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Many qualities are needed for success in politics, and “success” isn’t always universally agreed upon.

Yet it is the savvy realist who often emerges as an indispensable guru – especially for the minority party in the U.S. Congress.

Richard Viguerie is such a go-to analyst. He’s been at it a long time, and the conservative icon – a pioneer in direct-mail – is a voice sought out by those who want to see the GOP adopt a winning strategy. It’s a role that Viguerie quietly relishes.

“One of the genius traits of Ronald Reagan was that he combined different elements of the Republican Party,” Viguerie said.

Along with the prominent tea party movement, libertarians are an emerging force.

“This is not a natural part of Republican base, but it’s strong and growing and represents a large voting bloc,” he said.

Viguerie enjoys sizing up the potential 2016 candidates, and one name is never far from his lips.

“There’s no better way to deal with [pulling together factions] than Rand Paul. There’s more buzz about Rand Paul for president right now than anybody else. Currently, he’s more popular than all the others combined. It’s impressive, what he’s done to take charge to put together a national operation. He’s a very appealing candidate. There’s no grass growing under his feet.”

In his new book, “Takeover: The 100-Year War for the Soul of the GOP and How Conservatives Can Finally Win It,” Viguerie brings decades of experience to politics.

Get “Takeover: The 100-Year War for the Soul of the GOP and How Conservatives Can Finally Win It” from the WND Superstore.

“As I have documented throughout this book, the greatest impediment to conservative governance is not the Democrats and liberals – it is the progressive leadership of the Big Government Republican establishment in the halls of Congress, state houses and at Republican headquarters, especially at the Republican National Committee,” he said.

“To accomplish this vision, conservatives must change the way the Republican primary election game is played so as to give qualified, boat-rocking conservative candidates like Ted Cruz and Rand Paul far better chances of defeating establishment Republicans.”

Viguerie is convinced that neither Bush administration was capable of making its case to the American people, and he views this capability as critical for a presidential hopeful.

“I think Rand Paul does have this ability. He’s saying things, speaking clearly about specific issues. Young people have a certain appeal for libertarian issues, and Paul can speak to these,” he said.

Viguerie said a name not often mentioned on short lists of top-tier conservative candidates is Indiana Gov. Mike Pence.

“He definitely connects well with the average voter, and for most conservatives is a complete package,” he said.

Viguerie also offered a quick assessment of former vice presidential candidate Sarah Palin.

“She could be a major player if she wanted to, but her current inactivity doesn’t make it likely,” he said.

As one who doesn’t mind mixing it up politically, Viguerie sees one glaring weakness in recent GOP candidates.

“An important problem for Republican candidates is the tendency to run content-free campaigns. There’s no content in them. George Allen in Virginia – what was that race about? He started with 48 percent of the vote, and finished with 48 percent of the vote! No one could tell what the campaign was about,” he said.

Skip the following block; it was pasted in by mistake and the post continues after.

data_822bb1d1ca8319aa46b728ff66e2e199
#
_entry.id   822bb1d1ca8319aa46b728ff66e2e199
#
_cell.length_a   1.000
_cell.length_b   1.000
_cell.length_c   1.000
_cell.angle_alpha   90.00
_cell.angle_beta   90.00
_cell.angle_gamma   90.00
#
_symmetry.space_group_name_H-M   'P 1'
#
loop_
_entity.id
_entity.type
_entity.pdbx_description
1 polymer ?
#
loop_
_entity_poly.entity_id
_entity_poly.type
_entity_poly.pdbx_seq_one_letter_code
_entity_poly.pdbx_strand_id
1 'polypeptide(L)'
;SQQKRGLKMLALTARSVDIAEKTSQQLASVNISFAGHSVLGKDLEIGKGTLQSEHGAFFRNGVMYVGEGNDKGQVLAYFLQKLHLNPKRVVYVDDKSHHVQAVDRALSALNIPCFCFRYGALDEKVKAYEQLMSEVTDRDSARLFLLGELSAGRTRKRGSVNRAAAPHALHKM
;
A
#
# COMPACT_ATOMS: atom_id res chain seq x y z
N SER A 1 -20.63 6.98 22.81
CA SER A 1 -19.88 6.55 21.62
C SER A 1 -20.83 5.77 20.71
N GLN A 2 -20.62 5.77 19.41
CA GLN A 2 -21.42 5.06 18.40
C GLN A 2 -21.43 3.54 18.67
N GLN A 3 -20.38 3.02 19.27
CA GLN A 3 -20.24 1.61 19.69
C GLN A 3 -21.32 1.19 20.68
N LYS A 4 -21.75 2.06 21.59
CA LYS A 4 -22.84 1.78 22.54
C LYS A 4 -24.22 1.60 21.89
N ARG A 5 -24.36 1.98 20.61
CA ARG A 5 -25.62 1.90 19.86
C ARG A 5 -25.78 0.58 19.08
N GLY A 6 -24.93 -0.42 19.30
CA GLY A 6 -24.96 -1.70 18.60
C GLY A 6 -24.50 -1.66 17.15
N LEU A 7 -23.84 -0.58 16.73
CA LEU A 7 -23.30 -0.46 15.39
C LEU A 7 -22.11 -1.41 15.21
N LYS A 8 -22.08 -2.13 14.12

Viguerie said that if a survey could be given to the average voter, titled “I should vote Republican because,” most couldn’t fill out the sentence.

“I have a number of themes in my book, but a major theme is that conservatives have had their political guns pointed at the wrong targets all these years,” he said. “This is literally a 102-year old war. But you’re going to lose a war if you don’t realize you’re in it. The GOP will not be going to the political promised land until we get new leaders.”

At 80, Viguerie says it’s no time for conservatives to panic. He has seen political power wax and wane for decades, noting there have been four, conservative-led major Republican victories in his lifetime.

“Hear this all the time, that leadership has no backbone. The average voter is looking at Rush, Hannity, the tea party, Rand Paul.

He said he doesn’t see major change coming after the 2016 election.

“It’s a step-by-step thing, and hopefully we’ll make major progress in 2014. Beyond 2016, odds do favor a limited government conservative being chosen to run,” he said. “If we work hard, it can happen. I’m going to lots and lots of meetings where people are strategizing how to take over the party. There’s energy like I haven’t seen in 52 years of working at the national level.”

It’s because of his steady, long-range view that Viguerie sees political silver linings, and he wants younger political leadership to take full advantage of them.

“Things have to get bad real quick for change to occur. Thanks to Obama, the water is boiling and the frogs are jumping out of the pot,” he said.

“But it’s not sufficient just to throw Dems out – you have to have people prepared to take the country in a different direction. That’s the tea party,” said Viguerie.

Viguerie knows the players, and he understands the stakes and strategies. He’s not ready to throw in the towel and cautions those who feel a RINO candidacy — a Republican in Name Only — is a fait accompli.

“It’s clear there’s another wave [of energized, conservative voters], and it could be a wave of tsunami proportions. But it’s very important we elect limited-government types!”

Media wishing to interview Richard Viguerie, please contact media@wnd.com.

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